PCOS, Polycystic Ovarian Disease
Polycystic ovarian syndrome (PCOS) is a common cause of infertility in women. It is characterized by anovulation (lack of ovulation) or oligoovulation (irregular ovulation), ovaries containing numerous cysts, insulin resistance and symptoms of elevated androgens (male hormones). These symptoms can include excess facial hair growth, thinning of head hair, elevated cholesterol levels, and difficulty loosing weight.
PCOS patients are usually hyperinsulinemic, which means they have elevated insulin levels. Insulin is secreted by the pancreas and normally causes a decrease in glucose levels. In the PCOS patient, for a given amount of insulin the reduction in glucose levels is less than in a normal patient. The body produces more insulin (hyperinsulinemia) to account for this reduced response. The high levels of insulin cause an overproduction of androgens and increase the long-term risks of coronary and vascular diseases. Elevated levels of androgens also interfere with normal ovulation in PCOS patients.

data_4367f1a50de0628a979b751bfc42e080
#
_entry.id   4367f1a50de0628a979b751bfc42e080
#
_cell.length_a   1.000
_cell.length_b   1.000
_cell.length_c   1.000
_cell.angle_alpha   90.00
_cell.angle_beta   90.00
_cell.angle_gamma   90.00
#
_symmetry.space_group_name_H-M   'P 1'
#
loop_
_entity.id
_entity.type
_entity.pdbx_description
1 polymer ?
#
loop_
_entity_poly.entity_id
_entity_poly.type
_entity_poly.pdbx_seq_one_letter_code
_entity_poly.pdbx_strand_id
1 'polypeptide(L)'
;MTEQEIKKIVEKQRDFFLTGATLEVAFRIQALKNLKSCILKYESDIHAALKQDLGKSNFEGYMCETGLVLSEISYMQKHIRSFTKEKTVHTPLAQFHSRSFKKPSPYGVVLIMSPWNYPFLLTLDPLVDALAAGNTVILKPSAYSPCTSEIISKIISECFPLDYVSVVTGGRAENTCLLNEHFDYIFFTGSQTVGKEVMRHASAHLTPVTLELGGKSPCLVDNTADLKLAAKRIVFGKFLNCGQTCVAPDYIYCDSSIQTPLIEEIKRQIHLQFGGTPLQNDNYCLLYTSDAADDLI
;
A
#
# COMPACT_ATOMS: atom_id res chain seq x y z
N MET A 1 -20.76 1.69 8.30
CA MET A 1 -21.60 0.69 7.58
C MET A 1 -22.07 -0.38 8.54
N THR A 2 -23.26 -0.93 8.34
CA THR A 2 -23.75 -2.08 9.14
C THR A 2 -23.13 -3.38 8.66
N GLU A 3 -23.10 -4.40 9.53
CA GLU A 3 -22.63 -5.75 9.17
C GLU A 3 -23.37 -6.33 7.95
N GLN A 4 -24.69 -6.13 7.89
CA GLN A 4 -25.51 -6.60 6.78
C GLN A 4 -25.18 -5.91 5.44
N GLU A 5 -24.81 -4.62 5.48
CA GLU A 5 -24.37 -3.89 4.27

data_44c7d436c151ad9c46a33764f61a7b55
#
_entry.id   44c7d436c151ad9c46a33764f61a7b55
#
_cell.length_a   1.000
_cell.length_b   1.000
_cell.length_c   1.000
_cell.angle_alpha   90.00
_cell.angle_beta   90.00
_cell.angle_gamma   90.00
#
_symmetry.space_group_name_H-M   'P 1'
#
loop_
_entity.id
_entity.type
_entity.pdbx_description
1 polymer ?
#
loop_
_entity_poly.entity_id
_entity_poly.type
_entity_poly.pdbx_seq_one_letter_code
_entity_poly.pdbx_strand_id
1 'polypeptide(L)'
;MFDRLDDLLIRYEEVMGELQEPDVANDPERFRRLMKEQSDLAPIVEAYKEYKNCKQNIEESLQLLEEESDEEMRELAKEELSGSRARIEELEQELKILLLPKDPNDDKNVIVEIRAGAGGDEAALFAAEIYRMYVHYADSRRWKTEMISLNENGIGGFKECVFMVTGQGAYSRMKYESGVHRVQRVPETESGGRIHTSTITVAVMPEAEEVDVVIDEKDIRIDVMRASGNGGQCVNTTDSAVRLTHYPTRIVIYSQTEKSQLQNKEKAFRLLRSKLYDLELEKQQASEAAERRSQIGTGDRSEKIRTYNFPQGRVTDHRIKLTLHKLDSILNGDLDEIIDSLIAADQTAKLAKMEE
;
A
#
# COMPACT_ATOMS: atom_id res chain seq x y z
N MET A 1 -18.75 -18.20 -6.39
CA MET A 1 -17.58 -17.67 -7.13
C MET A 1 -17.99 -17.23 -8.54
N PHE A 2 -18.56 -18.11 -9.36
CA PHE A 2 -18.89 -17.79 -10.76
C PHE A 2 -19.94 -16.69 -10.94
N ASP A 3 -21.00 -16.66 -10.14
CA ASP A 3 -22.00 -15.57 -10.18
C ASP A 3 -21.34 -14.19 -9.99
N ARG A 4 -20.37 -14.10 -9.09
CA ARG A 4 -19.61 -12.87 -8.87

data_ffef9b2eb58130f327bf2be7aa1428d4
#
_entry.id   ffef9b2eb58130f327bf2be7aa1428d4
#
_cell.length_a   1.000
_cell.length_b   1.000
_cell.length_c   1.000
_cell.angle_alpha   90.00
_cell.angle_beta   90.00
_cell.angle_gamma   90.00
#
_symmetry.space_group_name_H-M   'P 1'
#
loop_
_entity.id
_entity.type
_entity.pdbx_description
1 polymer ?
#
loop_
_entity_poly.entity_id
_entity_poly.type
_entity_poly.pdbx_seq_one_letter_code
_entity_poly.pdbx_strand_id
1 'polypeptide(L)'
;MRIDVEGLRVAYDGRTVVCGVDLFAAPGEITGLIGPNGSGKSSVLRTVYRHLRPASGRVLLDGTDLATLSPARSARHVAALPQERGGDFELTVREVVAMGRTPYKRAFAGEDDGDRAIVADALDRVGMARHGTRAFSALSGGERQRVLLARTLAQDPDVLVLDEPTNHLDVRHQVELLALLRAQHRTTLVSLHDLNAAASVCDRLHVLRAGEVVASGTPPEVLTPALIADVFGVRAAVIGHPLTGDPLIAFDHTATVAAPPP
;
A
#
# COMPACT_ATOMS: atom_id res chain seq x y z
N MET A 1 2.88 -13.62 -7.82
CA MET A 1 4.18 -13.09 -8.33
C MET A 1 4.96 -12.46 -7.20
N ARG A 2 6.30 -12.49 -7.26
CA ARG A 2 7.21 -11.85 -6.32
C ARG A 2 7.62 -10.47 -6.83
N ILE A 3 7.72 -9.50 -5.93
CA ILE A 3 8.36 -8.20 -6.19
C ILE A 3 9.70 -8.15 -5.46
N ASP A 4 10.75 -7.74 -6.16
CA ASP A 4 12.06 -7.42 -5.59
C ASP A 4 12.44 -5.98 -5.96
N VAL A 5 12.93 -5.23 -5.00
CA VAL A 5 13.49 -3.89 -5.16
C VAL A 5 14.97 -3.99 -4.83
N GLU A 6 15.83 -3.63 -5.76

Oftentimes metformin is used by reproductive specialists as a “first line” therapy or in patients who fail Clomid therapy. Metformin is sometimes used in combination with either Clomid or FSH. PCOS patients often have an exaggerated response to FSH medications and must be monitored by a fertility specialist
Metformin sensitizes the cells to insulin thus lowering the body’s production of insulin and consequently reducing androgen production. Once androgen production has been normalized, ovulation often resumes. Metformin is dosed at 850 mg. two times per day or as instructed by the physician. Clomid or FSH may be added if ovulation is not established. The major side effects of metformin are stomach aches and loose stools.
Many infertility specialists prescribe metformin for long term maintenance in PCOS patients. Normalization of insulin levels over time will reduce the risk of medical conditions such as cardiovascular disease.